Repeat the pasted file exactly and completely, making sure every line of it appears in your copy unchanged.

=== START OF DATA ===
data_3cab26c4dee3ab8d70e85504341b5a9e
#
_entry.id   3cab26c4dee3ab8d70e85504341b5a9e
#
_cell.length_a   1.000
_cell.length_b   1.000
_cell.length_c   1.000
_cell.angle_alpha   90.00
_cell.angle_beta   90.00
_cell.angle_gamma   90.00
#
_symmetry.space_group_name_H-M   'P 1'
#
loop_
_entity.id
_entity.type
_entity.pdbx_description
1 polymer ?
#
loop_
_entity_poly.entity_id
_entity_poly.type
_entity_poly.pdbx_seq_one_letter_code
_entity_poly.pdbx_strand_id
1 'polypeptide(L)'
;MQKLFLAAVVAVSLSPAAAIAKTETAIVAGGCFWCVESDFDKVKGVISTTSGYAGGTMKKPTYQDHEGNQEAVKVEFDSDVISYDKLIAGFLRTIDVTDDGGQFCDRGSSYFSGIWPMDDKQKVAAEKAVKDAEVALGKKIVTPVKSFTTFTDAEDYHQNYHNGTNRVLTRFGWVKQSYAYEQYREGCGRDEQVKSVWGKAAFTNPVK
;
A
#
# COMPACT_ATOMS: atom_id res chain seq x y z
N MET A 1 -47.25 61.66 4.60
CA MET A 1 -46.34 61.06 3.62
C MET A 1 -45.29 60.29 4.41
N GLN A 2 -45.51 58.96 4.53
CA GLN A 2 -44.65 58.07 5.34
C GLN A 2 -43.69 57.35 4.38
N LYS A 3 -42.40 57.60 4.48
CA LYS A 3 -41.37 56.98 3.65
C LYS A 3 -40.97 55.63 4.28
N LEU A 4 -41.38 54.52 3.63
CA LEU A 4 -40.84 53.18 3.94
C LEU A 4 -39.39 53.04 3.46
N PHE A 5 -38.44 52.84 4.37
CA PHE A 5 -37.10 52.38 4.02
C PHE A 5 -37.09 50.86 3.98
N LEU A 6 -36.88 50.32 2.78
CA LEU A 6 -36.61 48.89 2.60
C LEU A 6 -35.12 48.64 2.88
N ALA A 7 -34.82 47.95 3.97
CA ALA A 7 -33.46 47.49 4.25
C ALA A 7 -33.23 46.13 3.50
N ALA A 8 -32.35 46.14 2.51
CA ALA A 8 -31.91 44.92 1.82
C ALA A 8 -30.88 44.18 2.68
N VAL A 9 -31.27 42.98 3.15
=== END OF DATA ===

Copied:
data_3cab26c4dee3ab8d70e85504341b5a9e
#
_entry.id   3cab26c4dee3ab8d70e85504341b5a9e
#
_cell.length_a   1.000
_cell.length_b   1.000
_cell.length_c   1.000
_cell.angle_alpha   90.00
_cell.angle_beta   90.00
_cell.angle_gamma   90.00
#
_symmetry.space_group_name_H-M   'P 1'
#
loop_
_entity.id
_entity.type
_entity.pdbx_description
1 polymer ?
#
loop_
_entity_poly.entity_id
_entity_poly.type
_entity_poly.pdbx_seq_one_letter_code
_entity_poly.pdbx_strand_id
1 'polypeptide(L)'
;MQKLFLAAVVAVSLSPAAAIAKTETAIVAGGCFWCVESDFDKVKGVISTTSGYAGGTMKKPTYQDHEGNQEAVKVEFDSDVISYDKLIAGFLRTIDVTDDGGQFCDRGSSYFSGIWPMDDKQKVAAEKAVKDAEVALGKKIVTPVKSFTTFTDAEDYHQNYHNGTNRVLTRFGWVKQSYAYEQYREGCGRDEQVKSVWGKAAFTNPVK
;
A
#
# COMPACT_ATOMS: atom_id res chain seq x y z
N MET A 1 -47.25 61.66 4.60
CA MET A 1 -46.34 61.06 3.62
C MET A 1 -45.29 60.29 4.41
N GLN A 2 -45.51 58.96 4.53
CA GLN A 2 -44.65 58.07 5.34
C GLN A 2 -43.69 57.35 4.38
N LYS A 3 -42.40 57.60 4.48
CA LYS A 3 -41.37 56.98 3.65
C LYS A 3 -40.97 55.63 4.28
N LEU A 4 -41.38 54.52 3.63
CA LEU A 4 -40.84 53.18 3.94
C LEU A 4 -39.39 53.04 3.46
N PHE A 5 -38.44 52.84 4.37
CA PHE A 5 -37.10 52.38 4.02
C PHE A 5 -37.09 50.86 3.98
N LEU A 6 -36.88 50.32 2.78
CA LEU A 6 -36.61 48.89 2.60
C LEU A 6 -35.12 48.64 2.88
N ALA A 7 -34.82 47.95 3.97
CA ALA A 7 -33.46 47.49 4.25
C ALA A 7 -33.23 46.13 3.50
N ALA A 8 -32.35 46.14 2.51
CA ALA A 8 -31.91 44.92 1.82
C ALA A 8 -30.88 44.18 2.68
N VAL A 9 -31.27 42.98 3.15